Is this heaven? No, it's Idaho, which is the same thing for these Aggies
Robin Zielinski, Associated Press
The Famous Idaho Potato Bowl's web page features something no other bowl can claim: rows of potato fields sectioned off by yardage markings. The logo includes a football made to look like a baked potato with all the trimmings.
Who needs sugar or orange juice when you can have sour cream and chives?
It has been said Utah State's return to bowl-worthiness is the feel-good story of the year. That's because the last time this happened was in 1997, the year it lost to Cincinnati in the Humanitarian Bowl, predecessor to the Potato Bowl.
After that, darkness. Of 120 Division I football teams, USU was always among the 50 or so that didn't play in the postseason. It has appeared in just six bowl games in its history. The Aggies only show up in the postseason once in a Big Blue moon.
Still, with five straight regular-season wins, aren't they just a little too hot for Boise?
"Oh. No. Oh, gosh, we're thrilled to be there," quarterback Adam Kennedy said. "Our school has gone through a little bit of a drought and so we're excited as players and we know the community is as well."
So they have that going for them: Genuine, gee-whiz wonderment.
"It definitely doesn't matter which bowl we got. This city (Logan) has not seen a bowl game in quite a while," linebacker Bobby Wagner said. "So when it comes to December 17th, we'll play our hearts out."
It's true that Boise isn't exactly the fun center of the world. No Everglades speedboat tours, no beach time, no touring an aircraft carrier, no French Quarter and no Tournament of Roses. What's on tap for the Aggies this week? There was bowling on Tuesday and something called "winter sports day" on Wednesday, followed by more bowling. Today there's an awards dinner and on Friday a community outreach breakfast and a snowmobile demo.
There's also a kickoff concert tonight, featuring Andy Grammer (you know ... the Andy Grammer). Unlike the Olympics, there's not a Fergie or Bon Jovi in the vicinity.
In the swag department, each player gets a winter coat, gloves, beanie and backpack. That's a lot of winter stuff, which is good. The bowl proudly bills itself as the longest-running open air cold weather bowl in America. Temperatures on game day are supposed to be 37 for a high, 22 for a low.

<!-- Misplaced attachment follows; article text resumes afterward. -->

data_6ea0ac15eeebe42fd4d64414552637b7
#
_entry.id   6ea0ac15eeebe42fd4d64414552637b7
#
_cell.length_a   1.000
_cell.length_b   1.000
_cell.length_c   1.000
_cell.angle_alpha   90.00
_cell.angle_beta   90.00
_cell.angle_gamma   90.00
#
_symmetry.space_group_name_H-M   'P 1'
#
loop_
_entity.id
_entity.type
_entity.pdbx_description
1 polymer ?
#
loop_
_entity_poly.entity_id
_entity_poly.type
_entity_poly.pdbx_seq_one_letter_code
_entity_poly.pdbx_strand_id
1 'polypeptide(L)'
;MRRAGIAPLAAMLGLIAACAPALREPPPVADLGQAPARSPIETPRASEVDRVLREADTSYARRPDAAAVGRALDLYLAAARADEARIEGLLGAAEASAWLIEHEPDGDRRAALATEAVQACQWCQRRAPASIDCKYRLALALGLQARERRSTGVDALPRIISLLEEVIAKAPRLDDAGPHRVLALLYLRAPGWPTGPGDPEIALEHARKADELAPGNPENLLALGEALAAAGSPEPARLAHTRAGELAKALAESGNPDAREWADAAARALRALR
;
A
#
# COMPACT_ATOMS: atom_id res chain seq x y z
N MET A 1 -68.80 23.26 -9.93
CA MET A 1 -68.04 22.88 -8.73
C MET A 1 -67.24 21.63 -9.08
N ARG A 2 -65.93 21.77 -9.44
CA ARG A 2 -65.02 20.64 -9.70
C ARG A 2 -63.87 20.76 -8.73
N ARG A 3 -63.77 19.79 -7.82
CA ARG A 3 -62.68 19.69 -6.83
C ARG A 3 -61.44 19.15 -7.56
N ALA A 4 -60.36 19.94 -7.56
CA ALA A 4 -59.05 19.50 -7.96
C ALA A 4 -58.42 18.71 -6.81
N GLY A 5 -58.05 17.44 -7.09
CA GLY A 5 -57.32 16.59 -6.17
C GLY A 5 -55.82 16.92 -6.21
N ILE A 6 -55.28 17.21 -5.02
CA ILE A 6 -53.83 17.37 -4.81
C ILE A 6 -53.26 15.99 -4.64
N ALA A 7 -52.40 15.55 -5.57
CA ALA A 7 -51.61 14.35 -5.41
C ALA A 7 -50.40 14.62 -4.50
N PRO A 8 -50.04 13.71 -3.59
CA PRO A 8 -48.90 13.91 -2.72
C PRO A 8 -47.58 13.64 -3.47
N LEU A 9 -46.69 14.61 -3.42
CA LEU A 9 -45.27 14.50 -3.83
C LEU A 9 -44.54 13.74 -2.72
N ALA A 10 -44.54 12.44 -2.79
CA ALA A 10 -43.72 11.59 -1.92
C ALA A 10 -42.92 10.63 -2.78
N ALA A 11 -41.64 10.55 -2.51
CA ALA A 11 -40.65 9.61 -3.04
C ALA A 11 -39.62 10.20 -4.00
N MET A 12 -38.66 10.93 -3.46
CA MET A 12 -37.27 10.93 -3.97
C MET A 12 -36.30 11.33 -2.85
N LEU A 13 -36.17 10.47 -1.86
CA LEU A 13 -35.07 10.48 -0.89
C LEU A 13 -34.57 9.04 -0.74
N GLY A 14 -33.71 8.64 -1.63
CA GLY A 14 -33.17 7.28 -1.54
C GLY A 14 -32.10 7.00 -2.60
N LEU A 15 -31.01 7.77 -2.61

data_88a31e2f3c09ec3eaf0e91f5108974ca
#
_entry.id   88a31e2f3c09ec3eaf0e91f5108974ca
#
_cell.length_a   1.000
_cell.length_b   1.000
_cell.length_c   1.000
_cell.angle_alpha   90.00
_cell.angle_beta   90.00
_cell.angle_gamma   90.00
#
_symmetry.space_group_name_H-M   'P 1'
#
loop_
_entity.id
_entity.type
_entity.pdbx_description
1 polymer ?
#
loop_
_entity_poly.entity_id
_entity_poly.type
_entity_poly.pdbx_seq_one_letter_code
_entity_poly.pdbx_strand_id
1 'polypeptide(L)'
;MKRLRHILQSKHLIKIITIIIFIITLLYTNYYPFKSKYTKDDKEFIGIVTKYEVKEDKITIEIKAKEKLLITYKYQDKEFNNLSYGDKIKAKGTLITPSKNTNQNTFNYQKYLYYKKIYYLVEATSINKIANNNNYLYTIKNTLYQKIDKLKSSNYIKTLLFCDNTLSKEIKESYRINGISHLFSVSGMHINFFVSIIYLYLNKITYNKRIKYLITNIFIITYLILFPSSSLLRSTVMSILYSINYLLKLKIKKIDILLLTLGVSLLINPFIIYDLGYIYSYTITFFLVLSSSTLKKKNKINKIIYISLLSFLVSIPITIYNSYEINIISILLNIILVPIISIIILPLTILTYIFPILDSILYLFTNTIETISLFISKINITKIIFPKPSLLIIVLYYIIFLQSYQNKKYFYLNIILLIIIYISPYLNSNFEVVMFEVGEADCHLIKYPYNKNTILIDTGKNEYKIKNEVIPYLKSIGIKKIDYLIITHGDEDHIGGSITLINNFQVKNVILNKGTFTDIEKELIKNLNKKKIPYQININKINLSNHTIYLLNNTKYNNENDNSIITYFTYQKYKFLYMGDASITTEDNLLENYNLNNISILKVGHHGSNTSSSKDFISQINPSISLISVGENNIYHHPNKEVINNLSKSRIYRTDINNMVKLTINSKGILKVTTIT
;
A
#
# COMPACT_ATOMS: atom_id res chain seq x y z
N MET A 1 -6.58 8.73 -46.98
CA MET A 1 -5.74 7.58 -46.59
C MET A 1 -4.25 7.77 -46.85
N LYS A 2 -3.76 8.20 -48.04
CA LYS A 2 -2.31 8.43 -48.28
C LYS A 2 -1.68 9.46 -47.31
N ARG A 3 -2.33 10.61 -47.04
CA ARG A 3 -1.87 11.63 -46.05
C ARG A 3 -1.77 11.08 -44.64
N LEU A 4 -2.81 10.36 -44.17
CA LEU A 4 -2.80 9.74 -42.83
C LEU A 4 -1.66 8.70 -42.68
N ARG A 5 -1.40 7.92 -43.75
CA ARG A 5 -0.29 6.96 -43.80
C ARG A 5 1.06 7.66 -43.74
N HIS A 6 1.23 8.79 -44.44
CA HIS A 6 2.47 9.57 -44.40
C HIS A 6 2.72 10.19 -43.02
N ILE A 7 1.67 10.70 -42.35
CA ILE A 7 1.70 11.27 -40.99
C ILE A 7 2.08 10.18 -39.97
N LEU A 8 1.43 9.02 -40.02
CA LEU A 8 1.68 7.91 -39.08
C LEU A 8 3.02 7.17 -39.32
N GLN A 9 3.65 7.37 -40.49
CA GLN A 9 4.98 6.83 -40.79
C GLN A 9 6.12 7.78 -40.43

Possible Potato Bowl theme: If it gets too cold, we'll make French fries.
All the better conditions for the snow-tested Aggies to thrive in.
Players say Cache County is fully behind them, and it seems true. When they arrived home after beating New Mexico State in yet another thriller — their fifth in a row — they were met at the airport by about 300 fans.
"You go to stores, go get gas, people are yelling," Kennedy said. "It almost feels like a movie."
Added coach Gary Andersen: "Just to see people reach out from all over, throughout the country — I've had emails from throughout the world from people who are just excited with the direction we're going and what these kids have been able to do. I try to share with the kids, read those emails to them. It's not just us, it's everyone that's involved."
Not everyone is so invested. Ohio University punter Paul Hershey tweeted earlier this month: "Idaho?? Who the (expletive) wants to play there in December??"
Fair question, but if you're looking for the Aggies to bash their bowl destination, don't. This year they played at such diverse places as the high deserts of Las Cruces and the legendary Jordan-Hare Stadium at Auburn; in the warmth of Hawaii and the eeriness of an indoor field at Idaho; at hostile LaVell Edwards Stadium and familiar Fresno State.
Now they go up the road to play on Boise's State's blue turf, which to them is a trip to Shangri-La. When you've been away as long as they have, a bus ride to Boise never looked so good.
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